Conclusions

Umbilical cord blood acidemia and lactacidemia are significant indexes of adaptive mechanisms at birth. The base deficit provides the strongest association with future development of high bilirubin on an hour specific bilirubin nomogram generating risk stratification score in term and near-term neonates.

Keywords

Cord blood base deficit Early discharge Hyperbilirubinemia risk Jaundice Newborn

Background

Hyperbilirubinemia is a frequently encountered problem during the first week of life in most healthy newborns due to elevated levels of unconjugated bilirubin, the final product of heme degradation generated by increased breakdown of fetal erythrocytes, deficient human serum albumin transport to the liver, inefficient conjugation, and excretion [1, 2]. In fact, although up to 60% of term newborns have clinical jaundice in the first week of life, few have very high unconjugated bilirubin levels and significant underlying disease, such as hemolytic disease, metabolic and endocrine disorders, anatomic abnormalities of the liver, infections, and asphyxia, all enhancing the risk of developing acute encephalopathy or disabling neurological auditory and motor sequelae in kernicterus [3].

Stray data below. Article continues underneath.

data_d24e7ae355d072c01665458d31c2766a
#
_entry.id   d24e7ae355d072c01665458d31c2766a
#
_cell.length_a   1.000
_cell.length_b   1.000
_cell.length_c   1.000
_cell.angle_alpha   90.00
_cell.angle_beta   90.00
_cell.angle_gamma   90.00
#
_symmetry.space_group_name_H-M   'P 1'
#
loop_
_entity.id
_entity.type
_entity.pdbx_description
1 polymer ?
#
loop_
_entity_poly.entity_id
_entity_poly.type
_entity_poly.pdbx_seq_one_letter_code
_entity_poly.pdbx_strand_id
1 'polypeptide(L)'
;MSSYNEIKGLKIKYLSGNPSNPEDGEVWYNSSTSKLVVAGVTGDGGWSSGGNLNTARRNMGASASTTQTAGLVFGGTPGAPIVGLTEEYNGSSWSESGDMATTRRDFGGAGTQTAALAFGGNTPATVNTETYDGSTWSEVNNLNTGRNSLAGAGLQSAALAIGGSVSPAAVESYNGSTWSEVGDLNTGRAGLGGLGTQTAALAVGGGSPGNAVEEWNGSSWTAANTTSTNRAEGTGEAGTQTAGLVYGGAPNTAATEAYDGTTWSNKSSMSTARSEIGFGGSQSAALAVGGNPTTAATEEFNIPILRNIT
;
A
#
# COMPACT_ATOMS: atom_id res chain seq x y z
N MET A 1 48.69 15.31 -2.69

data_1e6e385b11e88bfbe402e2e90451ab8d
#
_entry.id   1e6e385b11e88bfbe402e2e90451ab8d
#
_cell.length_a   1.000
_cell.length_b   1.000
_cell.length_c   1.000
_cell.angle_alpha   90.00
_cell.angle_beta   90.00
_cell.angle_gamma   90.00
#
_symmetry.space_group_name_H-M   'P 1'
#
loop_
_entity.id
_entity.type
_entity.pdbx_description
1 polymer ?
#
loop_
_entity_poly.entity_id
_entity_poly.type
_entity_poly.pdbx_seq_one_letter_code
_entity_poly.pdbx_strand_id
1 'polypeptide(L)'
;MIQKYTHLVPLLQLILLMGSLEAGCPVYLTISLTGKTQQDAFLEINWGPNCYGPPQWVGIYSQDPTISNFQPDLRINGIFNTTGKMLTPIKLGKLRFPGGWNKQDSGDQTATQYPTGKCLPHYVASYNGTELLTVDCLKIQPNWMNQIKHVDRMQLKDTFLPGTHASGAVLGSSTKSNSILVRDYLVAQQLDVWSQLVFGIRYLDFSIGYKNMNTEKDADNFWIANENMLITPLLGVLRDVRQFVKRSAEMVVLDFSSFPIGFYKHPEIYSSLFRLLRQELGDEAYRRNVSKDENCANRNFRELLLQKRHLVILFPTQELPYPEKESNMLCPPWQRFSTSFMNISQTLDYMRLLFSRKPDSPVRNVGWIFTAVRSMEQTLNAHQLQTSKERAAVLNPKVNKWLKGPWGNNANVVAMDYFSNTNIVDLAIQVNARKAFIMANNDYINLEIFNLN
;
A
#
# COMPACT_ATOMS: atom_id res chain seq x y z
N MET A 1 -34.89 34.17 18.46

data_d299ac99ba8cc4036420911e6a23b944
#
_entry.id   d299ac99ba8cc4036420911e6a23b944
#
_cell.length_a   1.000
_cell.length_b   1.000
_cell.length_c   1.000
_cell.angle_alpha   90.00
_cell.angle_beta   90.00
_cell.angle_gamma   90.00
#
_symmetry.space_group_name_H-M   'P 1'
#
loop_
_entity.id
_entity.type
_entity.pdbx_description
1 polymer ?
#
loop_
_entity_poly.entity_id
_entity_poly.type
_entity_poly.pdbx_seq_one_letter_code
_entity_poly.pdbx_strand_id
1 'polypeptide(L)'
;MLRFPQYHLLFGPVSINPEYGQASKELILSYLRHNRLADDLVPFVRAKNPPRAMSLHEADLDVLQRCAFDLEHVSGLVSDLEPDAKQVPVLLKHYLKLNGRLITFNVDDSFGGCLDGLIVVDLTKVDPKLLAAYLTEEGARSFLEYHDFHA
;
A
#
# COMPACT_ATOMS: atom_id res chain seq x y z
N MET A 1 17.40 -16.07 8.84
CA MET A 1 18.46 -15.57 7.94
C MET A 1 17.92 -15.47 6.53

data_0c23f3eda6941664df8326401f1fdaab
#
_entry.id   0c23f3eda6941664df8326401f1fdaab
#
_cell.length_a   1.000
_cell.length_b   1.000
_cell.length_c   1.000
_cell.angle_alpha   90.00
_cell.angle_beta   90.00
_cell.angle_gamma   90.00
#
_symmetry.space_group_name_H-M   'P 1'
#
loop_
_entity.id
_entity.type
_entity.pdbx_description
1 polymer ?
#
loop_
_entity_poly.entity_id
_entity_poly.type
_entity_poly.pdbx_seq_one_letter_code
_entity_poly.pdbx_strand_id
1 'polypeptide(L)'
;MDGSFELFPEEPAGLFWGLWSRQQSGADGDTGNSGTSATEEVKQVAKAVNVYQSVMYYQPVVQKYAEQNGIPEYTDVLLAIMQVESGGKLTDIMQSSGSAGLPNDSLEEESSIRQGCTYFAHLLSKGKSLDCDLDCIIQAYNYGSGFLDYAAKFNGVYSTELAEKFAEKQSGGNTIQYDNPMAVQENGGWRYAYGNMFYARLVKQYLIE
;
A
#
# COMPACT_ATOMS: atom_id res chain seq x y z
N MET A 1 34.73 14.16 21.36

Recently, the recognition, follow-up, and early treatment of neonatal jaundice has become more difficult, since the earlier discharge of newborns from hospitals has become a common practice because of medical and social reasons and economic constraints [4] and it is significant that the most common cause for readmission to the hospital during the early neonatal period is hyperbilirubinemia [5]. To reduce bilirubin induced neurological dysfunction incidence, the American Academy of Pediatrics recommended that all newborn infants be assessed before discharge for the risk of developing significant neonatal hyperbilirubinemia [6]. These Guidelines suggest two risk-assessment options, used individually or in combination: pre-discharge measurement of the bilirubin level and assessment of clinical maternal, infant, and delivery risk factors known to be associated with neonatal hyperbilirubinemia [79].